Composite
SbpA | YFP

Part:BBa_K525405

Designed by: Timo Wolf   Group: iGEM11_Bielefeld-Germany   (2011-09-10)

Fusion Protein of S-Layer SbpA and mCitrine

Bielefeld-Germany2011-S-Layer-Geometrien.jpg

Fusion Protein of S-Layer SbpA and mCitrine

S-layers (crystalline bacterial surface layer) are crystal-like layers consisting of multiple protein monomers and can be found in various (archae-)bacteria. They constitute the outermost part of the cell wall. Especially their ability for self-assembly into distinct geometries is of scientific interest. At phase boundaries, in solutions and on a variety of surfaces they form different lattice structures. The geometry and arrangement is determined by the C-terminal self assembly-domain, which is specific for each S-layer protein. The most common lattice geometries are oblique, square and hexagonal. By modifying the characteristics of the S-layer through combination with functional groups and protein domains as well as their defined position and orientation to eachother (determined by the S-layer geometry) it is possible to realize various practical applications (Sleytr et al., 2007).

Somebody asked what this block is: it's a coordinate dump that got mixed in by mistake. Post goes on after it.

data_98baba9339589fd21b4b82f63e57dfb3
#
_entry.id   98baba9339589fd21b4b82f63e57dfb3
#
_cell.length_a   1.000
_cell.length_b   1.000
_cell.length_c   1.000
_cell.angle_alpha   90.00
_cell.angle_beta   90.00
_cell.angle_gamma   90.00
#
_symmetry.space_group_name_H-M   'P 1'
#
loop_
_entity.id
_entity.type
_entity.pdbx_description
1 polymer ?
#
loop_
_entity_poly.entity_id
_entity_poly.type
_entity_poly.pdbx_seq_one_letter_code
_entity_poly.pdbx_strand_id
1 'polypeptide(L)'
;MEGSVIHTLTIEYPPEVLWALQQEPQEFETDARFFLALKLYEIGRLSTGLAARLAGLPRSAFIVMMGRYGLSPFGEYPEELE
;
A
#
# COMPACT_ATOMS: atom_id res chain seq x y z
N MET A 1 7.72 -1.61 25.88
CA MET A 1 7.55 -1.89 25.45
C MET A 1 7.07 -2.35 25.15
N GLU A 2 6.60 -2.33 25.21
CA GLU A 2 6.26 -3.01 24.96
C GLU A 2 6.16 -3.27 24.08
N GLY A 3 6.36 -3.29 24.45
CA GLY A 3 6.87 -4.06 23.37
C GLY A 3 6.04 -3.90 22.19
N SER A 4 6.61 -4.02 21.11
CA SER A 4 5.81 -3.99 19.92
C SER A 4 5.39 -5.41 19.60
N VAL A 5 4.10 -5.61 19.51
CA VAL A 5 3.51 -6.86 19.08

Usage and Biology

S-layer proteins can be used as scaffold for nanobiotechnological applications and devices by e.g. fusing the S-layer's self-assembly domain to other functional protein domains. It is possible to coat surfaces and liposomes with S-layers. A big advantage of S-layers: after expressing in E. coli and purification, the nanobiotechnological system is cell-free. This enhances the biological security of a device.

This fluorescent S-layer fusion protein is used to characterize purification methods and the S-layer's ability to self-assemble on surfaces. It is also possible to use the characteristic of mCitrine as a pH indicator (Kainz et al., 2010).


Important parameters

Experiment Characteristic Result
Expression (E. coli) Localisation Inclusion body
Compatibility E. coli KRX and BL21(DE3)
Induction of expression Expression of T7 polymerase + IPTG, lactose
Inhibition of expression glucose
Specific growth rate (un-/induced) 0.115 h-1 / 0.077 h-1
Doubling time (un-/induced) 6.02 h / 9.04 h
Purification Molecular weight 137.0 kDa
Theoretical pI 4.93
Excitation / emission 515 / 529 nm
Immobilization behaviour Saturation protein / bead ratio 7 - 9 * 10-4